FCC plans private sector cybersecurity role
Aug 13, 2010
Yet another federal agency envisions a possible broader role for itself in securing private sector Internet infrastructure. The Federal Communications Commission issued on August 9 a notice (.pdf) soliciting public comment on an anticipated FCC plan to address vulnerabilities to core Internet protocols, as well as cybersecurity threats to all end users.
“Cybersecurity is a vital topic for the Commission because end user lack of trust in online experiences will quell demand for broadband services,” the notice states. The National Broadband Plan calls for the FCC to issue a Cybersecurity Roadmap. A plan, the FCC says in the notice, should be completed by November 2010.
Meanwhile, the FCC says it will accept comments through September 23, and encourages notes on what are the most vital cybersecurity vulnerabilities, what role–if any–the FCC should take in addressing them, and recommendations for what entity should fulfill the role of addressing those vulnerabilities if it’s not the FCC.
What role federal agencies should play in private sector cybersecurity is an increasing topic of debate. The Commerce Department is also soliciting public comment on whether it should set up a third party verification system of website security.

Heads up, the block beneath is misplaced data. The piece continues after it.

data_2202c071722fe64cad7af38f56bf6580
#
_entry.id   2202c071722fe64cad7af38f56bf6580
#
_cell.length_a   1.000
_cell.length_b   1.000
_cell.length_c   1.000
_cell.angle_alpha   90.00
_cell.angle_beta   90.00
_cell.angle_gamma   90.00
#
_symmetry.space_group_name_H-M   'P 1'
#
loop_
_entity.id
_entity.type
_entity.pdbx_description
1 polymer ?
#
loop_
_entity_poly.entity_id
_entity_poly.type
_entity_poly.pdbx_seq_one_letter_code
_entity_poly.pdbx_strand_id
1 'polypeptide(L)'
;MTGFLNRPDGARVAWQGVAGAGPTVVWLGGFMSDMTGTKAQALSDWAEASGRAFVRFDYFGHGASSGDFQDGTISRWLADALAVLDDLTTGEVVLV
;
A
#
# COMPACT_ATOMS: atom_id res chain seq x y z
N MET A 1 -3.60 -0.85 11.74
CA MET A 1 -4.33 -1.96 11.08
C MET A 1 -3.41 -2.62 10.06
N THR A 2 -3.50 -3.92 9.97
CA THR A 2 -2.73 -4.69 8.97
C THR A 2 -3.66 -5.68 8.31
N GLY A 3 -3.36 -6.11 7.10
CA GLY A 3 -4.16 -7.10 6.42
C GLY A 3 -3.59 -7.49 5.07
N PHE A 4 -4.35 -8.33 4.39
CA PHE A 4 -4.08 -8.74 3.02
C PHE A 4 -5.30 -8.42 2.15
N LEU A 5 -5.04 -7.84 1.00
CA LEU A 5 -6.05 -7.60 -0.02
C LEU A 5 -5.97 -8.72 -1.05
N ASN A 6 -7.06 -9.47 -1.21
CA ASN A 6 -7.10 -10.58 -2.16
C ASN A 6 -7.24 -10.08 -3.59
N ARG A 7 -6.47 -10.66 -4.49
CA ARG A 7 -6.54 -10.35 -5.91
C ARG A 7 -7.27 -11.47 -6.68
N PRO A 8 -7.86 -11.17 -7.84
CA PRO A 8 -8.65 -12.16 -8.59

“Let’s not pretend we live in an unregulated system now,” said Philip Reitinger, deputy undersecretary of national protection and programs directorate at the Homeland Security Department, during a July 27 panel that discussed the Commerce notice.
Defense Department has also suggested it could play a role in securing the networks of its industrial base and a cybersecurity bill proposed by Sen. Joe Lieberman (I-Conn.) would allow the federal government to impose emergency measures onto private infrastructure, such as the wholesale blocking of Internet traffic from a particular source.
However, federal cybersecurity efforts have come under criticism from the Government Accountability Office, which found in a recent report that no clear cybersecurity strategy exists.
The GAO report portrays a chaotic, interconnected federal cyberspace policy field populated by many players and littered with many hurdles. It attributes the current state to an absence of top-level leadership.
- download the FCC public notice (.pdf)
- download the Commerce Department notice of inquiry (.pdf)
- read GAO report 10-606 (.pdf)
- go to the THOMAS page of the Lieberman cybersecurity bill
This article was posted: Friday, August 13, 2010 at 4:22 am